November 11 2021
The AP reports that Judge Tanya Chutkan, a United States District Court for the District of Columbia, rejected former President Donald Trump’s request to block the release of documents to the House committee investigating the Jan. 6 Capitol riot.
Additionally, late Wednesday she denied another request from Trump’s attorneys to order the National Archives not to turn over records while an appeal is pending.
While at best her position is debatable, her denial to hold back the order prior to appeal is highly unprecedented
To be sure, the issue of executive privilege on documents relating to a Congressional investigation of a president is a legal hot potato. The issue generated public debate during the Nixon administrations’ legal argument for executive privilege during the Watergate investigation of the early 1970’s. At that time, the congressional appointed watergate commission sought to wrest the tapes of recorded conversations between then President Nixon and his staff.
There, the court balanced Congress’s investigative and legislative functions against the President’s interest in confidentiality, and determined that the congressional need was insufficient to overcome the privilege.
The appeals court held that in order to obtain privileged presidential communications, Congress would need to show that “the subpoenaed evidence is demonstrably critical to the responsible fulfillment of the Committee’s functions.” The committee attempted to make that showing by arguing it had a “critical” need for the tapes in carrying out both its oversight and legislative functions. The court, however, determined that the committee failed to make the requisite showing—principally on the grounds that President Nixon had released written transcripts of the tapes and the House Judiciary Committee, in the conduct of its own impeachment inquiry, had already obtained the tapes.
The issue popped up again in the late 70’s, after Nixon’s resignation, with regard to the perpetuity of executive privilege for former presidents.
The Court’s determination appears to have rested on the reasoning that the general purpose of the presidential communications privilege—that the confidentiality of presidential decision making is necessary to ensure the provision of frank advice to the President—could be threatened or undermined regardless of when the disclosure of the covered communications occurs. However, Nixon II distinguished former Presidents from incumbents in two important ways. First, the Court explicitly stated that “to the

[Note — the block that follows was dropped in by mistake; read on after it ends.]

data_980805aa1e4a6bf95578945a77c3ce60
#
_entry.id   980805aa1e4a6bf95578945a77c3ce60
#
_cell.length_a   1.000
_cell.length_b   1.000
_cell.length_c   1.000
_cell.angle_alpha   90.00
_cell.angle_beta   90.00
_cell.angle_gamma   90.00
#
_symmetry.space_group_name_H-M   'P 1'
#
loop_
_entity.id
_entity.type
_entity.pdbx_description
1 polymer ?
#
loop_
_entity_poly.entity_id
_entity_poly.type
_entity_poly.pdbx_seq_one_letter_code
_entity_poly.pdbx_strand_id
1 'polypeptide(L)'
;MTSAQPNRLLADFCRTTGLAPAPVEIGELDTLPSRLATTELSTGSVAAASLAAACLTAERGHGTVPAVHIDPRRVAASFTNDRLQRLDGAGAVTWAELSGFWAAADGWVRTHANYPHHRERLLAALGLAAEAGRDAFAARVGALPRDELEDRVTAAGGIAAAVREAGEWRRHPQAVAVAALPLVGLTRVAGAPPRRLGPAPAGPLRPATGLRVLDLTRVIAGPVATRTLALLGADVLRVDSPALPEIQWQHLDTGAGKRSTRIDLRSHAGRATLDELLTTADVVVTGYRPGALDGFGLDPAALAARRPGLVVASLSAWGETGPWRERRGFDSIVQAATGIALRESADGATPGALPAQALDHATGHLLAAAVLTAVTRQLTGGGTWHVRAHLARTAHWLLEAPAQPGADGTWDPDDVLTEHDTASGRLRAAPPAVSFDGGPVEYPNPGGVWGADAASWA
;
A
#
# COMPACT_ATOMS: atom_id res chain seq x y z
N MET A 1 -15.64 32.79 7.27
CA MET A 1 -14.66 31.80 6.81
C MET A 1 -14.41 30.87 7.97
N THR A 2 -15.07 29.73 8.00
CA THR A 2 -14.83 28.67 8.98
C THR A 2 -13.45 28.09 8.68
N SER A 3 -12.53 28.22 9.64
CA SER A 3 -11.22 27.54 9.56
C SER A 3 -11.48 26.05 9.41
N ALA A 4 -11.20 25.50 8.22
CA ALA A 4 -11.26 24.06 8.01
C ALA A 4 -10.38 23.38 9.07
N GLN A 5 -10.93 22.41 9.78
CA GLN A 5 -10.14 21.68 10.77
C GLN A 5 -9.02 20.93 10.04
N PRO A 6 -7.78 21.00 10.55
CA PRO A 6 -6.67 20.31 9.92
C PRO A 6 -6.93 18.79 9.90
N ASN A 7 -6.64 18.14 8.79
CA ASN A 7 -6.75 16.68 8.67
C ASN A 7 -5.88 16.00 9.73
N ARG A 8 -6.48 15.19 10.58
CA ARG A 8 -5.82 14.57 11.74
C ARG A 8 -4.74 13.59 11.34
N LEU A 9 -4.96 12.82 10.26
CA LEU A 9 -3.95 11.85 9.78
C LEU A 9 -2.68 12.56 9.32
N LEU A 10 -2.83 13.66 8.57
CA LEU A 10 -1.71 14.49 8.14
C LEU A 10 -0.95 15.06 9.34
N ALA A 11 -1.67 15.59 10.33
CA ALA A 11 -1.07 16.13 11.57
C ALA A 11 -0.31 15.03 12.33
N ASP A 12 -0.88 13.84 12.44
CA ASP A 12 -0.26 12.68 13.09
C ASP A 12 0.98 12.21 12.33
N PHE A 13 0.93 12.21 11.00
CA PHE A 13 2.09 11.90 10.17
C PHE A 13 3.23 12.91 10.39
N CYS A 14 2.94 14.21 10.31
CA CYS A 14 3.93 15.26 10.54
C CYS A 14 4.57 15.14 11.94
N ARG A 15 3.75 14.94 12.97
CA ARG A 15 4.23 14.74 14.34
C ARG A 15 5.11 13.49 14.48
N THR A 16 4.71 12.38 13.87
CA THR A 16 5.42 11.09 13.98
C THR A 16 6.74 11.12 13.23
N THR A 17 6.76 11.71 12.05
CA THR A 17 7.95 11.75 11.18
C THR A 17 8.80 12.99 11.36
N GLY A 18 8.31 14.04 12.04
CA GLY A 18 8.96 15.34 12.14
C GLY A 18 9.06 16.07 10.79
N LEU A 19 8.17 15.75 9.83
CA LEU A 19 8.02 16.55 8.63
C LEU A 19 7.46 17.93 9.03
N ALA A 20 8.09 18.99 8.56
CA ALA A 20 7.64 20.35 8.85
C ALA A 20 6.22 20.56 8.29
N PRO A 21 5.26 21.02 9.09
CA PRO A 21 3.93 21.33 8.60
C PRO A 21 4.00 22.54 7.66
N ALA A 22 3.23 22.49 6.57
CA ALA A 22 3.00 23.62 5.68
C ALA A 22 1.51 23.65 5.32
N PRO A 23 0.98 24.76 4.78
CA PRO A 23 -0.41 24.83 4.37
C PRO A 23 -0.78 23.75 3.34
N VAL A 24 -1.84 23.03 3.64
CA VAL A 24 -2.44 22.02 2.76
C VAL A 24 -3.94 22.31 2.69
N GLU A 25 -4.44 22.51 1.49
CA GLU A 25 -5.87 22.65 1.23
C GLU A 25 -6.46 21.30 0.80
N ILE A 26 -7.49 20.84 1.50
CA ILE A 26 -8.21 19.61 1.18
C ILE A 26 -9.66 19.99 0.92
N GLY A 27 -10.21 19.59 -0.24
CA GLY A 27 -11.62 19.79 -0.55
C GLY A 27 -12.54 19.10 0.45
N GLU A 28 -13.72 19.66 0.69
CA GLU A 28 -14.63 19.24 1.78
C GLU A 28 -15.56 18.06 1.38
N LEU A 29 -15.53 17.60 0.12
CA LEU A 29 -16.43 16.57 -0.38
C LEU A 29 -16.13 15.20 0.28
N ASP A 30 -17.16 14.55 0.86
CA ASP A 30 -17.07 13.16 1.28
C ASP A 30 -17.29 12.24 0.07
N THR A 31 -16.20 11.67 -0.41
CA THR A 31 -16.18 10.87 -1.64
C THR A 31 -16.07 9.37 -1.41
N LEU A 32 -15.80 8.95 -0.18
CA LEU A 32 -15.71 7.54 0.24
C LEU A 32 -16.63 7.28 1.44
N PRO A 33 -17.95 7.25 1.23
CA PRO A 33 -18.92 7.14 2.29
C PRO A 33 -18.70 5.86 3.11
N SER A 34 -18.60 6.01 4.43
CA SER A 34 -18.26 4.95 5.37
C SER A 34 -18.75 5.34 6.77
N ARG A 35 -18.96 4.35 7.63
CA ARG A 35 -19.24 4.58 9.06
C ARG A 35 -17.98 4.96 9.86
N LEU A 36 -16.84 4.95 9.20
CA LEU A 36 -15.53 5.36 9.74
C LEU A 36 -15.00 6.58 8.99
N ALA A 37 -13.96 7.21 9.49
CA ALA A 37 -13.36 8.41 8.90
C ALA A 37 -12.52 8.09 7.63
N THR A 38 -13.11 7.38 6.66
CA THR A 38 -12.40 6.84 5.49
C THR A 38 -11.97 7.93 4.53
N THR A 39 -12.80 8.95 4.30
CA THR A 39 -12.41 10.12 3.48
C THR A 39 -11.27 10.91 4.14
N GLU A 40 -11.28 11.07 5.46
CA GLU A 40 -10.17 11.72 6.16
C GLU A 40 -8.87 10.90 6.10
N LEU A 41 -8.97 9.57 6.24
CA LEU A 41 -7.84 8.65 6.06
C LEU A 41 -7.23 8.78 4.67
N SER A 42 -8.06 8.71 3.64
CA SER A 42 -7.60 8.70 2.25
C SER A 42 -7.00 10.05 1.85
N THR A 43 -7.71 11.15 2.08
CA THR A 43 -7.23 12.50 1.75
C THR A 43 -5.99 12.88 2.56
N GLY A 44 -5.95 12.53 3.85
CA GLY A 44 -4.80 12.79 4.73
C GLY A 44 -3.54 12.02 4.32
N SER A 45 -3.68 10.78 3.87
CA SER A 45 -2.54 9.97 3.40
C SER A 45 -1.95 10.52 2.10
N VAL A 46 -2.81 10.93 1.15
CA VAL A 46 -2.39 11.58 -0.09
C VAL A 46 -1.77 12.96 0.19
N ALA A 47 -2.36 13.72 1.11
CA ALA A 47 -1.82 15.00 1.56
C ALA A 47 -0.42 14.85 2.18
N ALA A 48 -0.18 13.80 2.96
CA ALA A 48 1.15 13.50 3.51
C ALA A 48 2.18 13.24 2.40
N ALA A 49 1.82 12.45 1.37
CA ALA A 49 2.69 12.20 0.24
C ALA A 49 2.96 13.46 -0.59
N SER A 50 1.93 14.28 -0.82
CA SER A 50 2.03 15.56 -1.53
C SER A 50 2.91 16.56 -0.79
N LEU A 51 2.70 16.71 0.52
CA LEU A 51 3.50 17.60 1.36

extent that the privilege serves as a shield for executive officials against burdensome requests for information which might interfere with the proper performance of their duties, a former President is in less need of it than an incumbent.” Second, the Court concluded that the “expectation of the confidentiality of executive communications [is]… subject to erosion over time after an administration leaves office.”
It appears to be a highly partisan ruling. Especially in classifying the so called Jan 6 event as an “Violent Insurrection.”
In the first case, the earlier courts decision to differentiate between the strength of executive privilege during the a Presidents’ tenure in contrast to the second lawsuit post presidency, it had already been established that a crime had taken place. As such, the perpetuity of executive privilege post presidency might certainly play a role in a decision to override presidential privilege.
However here, no establishment of the presidents involvement in a crime has even come close being established. All we have is the partisan rhetoric of Nancy Pelosi and friends.
JNews will continue to observe the events surrounding this legal farce.